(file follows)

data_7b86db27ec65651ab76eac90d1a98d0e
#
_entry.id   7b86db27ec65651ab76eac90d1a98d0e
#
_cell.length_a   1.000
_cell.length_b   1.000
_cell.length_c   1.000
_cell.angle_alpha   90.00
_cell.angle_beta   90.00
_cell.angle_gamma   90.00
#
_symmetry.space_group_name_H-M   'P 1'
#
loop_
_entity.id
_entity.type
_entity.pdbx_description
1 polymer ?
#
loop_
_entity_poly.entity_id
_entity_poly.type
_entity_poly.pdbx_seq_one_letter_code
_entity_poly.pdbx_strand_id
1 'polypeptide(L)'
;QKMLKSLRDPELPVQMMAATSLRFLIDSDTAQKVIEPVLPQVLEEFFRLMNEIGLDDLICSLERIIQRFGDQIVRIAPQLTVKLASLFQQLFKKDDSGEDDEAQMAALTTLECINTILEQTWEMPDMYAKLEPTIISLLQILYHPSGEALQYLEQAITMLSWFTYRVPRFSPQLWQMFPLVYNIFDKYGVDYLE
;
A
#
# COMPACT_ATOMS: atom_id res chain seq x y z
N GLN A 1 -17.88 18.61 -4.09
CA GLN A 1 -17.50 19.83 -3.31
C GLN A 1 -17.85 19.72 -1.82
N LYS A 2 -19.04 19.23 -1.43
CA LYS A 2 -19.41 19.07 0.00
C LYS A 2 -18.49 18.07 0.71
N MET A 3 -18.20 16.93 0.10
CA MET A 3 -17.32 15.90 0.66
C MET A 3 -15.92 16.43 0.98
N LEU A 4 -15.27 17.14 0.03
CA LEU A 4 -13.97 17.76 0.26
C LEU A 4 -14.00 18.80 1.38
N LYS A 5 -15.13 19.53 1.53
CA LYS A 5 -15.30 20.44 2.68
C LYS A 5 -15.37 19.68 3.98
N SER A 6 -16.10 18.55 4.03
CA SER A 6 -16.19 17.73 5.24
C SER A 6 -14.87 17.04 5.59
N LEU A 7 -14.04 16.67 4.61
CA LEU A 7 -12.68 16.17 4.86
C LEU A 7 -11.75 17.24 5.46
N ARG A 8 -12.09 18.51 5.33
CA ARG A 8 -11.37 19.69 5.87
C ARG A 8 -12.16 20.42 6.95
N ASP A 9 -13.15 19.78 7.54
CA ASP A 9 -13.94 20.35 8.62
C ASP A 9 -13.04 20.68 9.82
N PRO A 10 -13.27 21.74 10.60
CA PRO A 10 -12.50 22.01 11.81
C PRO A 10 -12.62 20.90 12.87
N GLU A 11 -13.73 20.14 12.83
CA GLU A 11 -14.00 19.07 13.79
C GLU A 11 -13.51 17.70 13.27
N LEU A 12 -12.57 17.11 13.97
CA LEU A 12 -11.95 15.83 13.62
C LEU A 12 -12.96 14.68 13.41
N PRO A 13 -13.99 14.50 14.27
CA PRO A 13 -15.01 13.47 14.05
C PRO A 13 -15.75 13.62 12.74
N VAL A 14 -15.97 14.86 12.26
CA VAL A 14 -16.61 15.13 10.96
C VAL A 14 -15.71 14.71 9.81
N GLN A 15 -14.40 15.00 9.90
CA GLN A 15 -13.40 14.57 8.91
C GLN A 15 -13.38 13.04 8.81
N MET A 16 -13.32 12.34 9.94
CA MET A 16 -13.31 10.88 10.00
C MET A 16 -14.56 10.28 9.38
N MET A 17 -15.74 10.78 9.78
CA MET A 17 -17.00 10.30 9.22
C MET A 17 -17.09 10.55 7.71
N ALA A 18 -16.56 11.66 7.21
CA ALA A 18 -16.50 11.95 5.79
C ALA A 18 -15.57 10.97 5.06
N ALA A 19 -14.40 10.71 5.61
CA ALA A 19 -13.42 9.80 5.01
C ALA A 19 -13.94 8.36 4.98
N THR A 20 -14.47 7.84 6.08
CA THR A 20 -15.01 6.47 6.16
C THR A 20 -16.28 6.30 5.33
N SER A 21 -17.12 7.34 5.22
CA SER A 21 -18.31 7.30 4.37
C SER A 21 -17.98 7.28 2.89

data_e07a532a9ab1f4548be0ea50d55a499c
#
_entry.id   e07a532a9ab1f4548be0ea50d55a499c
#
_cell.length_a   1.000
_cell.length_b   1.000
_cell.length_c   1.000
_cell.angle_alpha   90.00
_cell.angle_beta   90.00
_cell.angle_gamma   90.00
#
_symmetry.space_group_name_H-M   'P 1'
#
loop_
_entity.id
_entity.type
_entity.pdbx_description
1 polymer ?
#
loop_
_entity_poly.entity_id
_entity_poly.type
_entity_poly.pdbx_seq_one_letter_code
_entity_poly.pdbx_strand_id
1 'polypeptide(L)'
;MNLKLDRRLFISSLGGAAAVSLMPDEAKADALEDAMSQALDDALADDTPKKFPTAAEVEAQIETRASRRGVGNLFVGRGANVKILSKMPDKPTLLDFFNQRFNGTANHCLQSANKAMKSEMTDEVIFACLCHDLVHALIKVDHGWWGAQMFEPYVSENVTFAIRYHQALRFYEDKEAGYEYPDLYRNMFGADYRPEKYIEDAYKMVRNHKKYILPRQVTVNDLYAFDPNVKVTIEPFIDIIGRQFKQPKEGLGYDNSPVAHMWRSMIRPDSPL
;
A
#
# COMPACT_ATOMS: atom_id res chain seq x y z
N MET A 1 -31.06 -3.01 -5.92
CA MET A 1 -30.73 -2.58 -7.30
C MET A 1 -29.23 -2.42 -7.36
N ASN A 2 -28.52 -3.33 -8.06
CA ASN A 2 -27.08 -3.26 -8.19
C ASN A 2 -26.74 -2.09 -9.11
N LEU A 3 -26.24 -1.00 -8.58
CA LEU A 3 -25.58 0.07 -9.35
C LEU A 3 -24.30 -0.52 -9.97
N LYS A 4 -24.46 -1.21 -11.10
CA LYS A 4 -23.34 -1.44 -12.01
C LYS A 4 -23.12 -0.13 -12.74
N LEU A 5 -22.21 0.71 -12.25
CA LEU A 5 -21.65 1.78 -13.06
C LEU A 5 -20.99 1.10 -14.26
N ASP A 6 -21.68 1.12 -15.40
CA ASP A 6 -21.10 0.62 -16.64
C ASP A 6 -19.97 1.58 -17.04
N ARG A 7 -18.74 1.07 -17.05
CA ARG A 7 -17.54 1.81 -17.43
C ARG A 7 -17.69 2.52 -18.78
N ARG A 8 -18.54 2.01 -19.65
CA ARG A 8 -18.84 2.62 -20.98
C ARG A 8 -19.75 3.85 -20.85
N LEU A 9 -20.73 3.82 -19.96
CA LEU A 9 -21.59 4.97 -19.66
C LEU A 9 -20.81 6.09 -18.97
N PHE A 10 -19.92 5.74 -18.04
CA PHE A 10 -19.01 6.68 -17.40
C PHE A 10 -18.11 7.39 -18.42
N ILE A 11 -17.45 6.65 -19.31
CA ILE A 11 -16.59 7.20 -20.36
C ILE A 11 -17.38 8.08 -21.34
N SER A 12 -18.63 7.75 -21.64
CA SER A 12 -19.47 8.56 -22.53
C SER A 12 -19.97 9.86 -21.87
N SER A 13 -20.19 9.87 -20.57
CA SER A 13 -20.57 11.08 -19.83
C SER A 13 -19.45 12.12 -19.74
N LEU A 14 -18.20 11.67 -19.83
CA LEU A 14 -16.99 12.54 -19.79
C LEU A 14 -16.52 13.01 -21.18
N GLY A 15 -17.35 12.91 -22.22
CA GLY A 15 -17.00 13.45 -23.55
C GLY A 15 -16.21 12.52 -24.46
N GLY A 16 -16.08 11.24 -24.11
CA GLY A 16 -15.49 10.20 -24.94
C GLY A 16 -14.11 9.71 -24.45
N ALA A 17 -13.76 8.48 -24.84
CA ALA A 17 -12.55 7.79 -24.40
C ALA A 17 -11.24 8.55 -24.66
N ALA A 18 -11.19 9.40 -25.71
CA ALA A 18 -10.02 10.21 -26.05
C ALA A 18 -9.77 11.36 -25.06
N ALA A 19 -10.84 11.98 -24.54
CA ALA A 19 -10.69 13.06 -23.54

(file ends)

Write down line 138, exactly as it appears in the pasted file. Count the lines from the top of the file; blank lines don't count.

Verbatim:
C LEU A 5 -20.99 1.10 -14.26